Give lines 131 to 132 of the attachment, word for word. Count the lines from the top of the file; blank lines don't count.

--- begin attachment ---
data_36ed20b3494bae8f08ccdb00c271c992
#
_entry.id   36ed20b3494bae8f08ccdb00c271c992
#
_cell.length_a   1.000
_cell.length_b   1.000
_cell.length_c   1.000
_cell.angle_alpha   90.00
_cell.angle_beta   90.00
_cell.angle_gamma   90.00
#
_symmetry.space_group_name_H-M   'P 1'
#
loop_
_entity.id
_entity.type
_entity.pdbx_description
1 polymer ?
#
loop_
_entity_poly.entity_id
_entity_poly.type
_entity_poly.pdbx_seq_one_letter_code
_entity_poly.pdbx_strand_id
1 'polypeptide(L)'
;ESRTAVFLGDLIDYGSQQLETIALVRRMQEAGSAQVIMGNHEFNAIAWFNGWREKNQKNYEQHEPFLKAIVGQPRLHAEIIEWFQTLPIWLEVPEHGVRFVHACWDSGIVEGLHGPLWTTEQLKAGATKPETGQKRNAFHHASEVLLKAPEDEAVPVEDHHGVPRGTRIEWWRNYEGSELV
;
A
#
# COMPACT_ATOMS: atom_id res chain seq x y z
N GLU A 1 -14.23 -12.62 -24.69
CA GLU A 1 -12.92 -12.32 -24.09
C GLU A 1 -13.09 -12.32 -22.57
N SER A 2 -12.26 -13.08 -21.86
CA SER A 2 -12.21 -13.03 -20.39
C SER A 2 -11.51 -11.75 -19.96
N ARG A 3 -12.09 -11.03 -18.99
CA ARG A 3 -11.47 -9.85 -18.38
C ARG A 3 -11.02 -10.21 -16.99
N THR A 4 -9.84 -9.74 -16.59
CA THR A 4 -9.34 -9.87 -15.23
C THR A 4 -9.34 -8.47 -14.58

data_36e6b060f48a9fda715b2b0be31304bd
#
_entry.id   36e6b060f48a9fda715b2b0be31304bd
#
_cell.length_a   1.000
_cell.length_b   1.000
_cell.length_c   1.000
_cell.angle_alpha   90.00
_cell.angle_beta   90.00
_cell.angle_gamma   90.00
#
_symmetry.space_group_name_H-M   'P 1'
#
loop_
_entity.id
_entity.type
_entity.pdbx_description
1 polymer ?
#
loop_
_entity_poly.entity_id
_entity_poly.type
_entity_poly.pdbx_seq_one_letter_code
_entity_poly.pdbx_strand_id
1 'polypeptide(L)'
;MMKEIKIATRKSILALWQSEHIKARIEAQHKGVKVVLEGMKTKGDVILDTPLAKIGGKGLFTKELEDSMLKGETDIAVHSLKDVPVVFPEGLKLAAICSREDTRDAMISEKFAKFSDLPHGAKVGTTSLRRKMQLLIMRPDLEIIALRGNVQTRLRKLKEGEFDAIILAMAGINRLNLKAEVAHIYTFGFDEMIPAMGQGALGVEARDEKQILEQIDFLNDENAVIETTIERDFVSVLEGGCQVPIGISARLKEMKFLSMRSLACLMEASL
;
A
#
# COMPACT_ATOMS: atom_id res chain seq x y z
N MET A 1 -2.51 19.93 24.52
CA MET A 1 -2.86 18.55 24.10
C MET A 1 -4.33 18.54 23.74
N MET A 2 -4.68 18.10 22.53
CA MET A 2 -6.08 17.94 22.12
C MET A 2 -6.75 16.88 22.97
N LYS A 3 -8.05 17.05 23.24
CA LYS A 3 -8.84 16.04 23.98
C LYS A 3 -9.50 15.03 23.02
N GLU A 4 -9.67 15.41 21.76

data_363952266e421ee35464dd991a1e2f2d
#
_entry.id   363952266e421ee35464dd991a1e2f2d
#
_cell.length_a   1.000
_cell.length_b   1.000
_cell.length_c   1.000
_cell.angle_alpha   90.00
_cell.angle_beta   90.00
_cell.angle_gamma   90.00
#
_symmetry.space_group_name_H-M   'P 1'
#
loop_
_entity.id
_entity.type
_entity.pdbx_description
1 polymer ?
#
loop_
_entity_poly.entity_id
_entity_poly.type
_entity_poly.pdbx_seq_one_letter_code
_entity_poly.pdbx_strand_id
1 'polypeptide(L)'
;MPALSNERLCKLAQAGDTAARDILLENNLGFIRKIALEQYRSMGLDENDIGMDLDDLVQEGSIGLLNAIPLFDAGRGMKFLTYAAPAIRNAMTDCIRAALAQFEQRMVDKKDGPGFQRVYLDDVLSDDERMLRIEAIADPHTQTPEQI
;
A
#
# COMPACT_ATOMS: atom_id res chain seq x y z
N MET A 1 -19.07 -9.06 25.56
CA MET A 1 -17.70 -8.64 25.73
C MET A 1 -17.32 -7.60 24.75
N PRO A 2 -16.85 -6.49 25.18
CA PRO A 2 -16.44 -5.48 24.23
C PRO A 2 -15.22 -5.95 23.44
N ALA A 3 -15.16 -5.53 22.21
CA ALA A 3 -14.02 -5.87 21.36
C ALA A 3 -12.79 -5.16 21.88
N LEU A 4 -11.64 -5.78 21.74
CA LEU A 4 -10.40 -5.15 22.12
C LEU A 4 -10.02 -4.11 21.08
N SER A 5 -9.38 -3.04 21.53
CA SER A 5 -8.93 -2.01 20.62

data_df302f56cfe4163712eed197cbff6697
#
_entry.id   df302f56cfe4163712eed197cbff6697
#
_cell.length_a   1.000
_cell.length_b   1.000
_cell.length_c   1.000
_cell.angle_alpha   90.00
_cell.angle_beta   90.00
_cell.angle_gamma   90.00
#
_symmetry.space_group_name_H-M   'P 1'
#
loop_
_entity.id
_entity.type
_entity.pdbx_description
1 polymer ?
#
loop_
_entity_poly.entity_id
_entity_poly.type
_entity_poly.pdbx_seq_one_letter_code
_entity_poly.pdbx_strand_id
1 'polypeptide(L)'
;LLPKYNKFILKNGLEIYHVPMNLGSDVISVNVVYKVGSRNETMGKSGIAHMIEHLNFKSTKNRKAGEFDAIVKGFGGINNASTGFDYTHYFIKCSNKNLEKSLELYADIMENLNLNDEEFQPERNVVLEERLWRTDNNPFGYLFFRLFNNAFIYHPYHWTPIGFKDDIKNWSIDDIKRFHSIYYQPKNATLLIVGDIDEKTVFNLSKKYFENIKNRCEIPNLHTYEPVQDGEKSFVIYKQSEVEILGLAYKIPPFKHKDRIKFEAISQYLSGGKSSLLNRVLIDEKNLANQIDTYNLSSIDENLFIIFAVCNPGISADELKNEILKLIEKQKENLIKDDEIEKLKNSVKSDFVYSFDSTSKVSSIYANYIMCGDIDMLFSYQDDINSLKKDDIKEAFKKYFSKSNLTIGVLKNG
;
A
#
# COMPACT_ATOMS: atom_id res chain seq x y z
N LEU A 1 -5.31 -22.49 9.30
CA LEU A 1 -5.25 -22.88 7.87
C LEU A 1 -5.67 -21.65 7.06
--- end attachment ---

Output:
_cell.length_a   1.000
_cell.length_b   1.000